That memory came back to me after a flier went viral last week, advertising an abstinence event titled The Close Your Legs Tour with the specific target demo of teen girls came across my Twitter timeline. The event was met with derision online. Writer, artist, and professor Ashon Crawley said: “We have to refuse shame. it is not yours to hold. legs open or not.” Writer and theologian Candice Marie Benbow said on her Twitter: “Any event where 12-17-year-old girls are being told to ‘keep their legs closed’ is a space where purity culture is being reinforced.”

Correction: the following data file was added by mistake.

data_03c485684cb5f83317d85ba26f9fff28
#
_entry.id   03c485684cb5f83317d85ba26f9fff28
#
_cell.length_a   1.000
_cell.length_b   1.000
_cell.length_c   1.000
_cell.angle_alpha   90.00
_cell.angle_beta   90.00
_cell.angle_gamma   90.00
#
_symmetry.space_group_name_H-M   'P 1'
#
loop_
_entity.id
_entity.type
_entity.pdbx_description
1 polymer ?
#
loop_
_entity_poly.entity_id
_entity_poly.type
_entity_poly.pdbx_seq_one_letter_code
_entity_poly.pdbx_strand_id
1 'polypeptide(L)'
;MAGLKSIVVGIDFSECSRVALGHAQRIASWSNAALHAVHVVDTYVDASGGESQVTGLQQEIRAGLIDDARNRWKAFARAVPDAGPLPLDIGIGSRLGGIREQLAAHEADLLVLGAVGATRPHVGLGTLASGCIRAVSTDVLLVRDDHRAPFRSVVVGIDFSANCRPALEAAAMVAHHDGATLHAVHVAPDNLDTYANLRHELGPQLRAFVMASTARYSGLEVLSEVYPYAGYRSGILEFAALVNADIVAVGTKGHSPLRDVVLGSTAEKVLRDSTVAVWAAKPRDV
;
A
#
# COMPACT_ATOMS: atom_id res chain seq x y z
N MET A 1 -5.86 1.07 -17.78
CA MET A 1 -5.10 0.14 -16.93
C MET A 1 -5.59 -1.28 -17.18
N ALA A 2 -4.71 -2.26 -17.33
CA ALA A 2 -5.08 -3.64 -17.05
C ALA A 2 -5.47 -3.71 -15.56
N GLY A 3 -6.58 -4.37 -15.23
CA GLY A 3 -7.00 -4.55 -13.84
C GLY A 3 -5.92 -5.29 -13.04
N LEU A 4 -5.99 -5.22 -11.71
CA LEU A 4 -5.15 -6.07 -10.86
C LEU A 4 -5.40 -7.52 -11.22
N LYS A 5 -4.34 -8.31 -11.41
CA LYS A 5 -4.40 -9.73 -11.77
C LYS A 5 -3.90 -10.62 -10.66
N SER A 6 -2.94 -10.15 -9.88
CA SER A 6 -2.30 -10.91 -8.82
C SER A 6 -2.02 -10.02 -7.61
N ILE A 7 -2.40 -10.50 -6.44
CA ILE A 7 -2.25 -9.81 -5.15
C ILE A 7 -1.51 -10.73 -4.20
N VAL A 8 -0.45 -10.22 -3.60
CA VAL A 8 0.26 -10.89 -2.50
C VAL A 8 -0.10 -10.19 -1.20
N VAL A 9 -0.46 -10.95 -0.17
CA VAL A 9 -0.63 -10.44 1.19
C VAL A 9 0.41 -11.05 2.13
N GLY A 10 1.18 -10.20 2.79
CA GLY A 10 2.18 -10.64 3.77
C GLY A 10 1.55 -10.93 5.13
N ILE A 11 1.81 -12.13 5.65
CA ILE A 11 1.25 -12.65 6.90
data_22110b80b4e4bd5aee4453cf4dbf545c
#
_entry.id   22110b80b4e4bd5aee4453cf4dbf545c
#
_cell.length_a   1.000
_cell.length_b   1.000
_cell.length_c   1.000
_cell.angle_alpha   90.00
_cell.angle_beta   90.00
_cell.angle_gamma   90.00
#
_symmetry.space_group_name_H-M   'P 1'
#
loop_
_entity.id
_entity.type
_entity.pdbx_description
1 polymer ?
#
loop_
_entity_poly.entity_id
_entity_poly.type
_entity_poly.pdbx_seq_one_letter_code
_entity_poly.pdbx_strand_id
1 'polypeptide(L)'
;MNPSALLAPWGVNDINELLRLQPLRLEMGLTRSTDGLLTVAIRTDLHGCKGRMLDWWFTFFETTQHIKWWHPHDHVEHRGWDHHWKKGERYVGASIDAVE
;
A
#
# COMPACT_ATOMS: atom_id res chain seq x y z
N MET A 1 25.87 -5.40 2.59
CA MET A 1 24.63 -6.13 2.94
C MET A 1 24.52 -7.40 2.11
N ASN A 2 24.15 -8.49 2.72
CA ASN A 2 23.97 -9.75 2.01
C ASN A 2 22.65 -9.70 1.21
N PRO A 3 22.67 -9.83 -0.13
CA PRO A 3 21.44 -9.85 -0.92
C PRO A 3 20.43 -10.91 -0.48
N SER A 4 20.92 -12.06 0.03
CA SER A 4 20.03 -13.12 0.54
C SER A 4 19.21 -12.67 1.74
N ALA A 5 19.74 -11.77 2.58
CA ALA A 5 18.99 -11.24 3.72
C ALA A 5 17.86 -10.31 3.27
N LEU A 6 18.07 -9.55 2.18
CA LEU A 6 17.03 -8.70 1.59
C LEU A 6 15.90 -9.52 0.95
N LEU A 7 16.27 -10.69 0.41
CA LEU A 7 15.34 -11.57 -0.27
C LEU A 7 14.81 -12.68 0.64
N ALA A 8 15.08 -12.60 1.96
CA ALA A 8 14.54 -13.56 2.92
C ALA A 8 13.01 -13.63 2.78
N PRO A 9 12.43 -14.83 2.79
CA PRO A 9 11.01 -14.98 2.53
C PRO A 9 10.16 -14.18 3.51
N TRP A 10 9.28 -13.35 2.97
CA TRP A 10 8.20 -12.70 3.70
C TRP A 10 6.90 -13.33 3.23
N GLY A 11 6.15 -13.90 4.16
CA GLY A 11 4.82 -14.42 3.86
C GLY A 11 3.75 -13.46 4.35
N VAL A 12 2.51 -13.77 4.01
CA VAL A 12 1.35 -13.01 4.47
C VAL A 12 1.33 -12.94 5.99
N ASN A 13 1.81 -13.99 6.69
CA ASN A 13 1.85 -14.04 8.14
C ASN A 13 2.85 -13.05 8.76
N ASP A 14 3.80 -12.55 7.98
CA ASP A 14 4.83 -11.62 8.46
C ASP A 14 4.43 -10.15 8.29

“Purity culture,” as Benbow referenced, is a culture that teaches primarily girls and women that their value is to be found in their ability to stay chaste and “pure”–as in, non-sexual–for both God and their future husbands.

I grew up in an explicitly evangelical house and church, where I was taught virginity was the best gift a girl can hold on to until she got married. I fortunately never wore a purity ring or had a ceremony where I promised my father I wouldn’t have pre-marital sex. I certainly never even thought of having my hymen examined and the certificate handed over to my father on my wedding day as “proof” that I kept my promise. But the culture was always present. A few years after that chocolate-flavored indoctrination, I was introduced to the fabled car anecdote. “Boys don’t like girls who have been test-driven,” as it goes.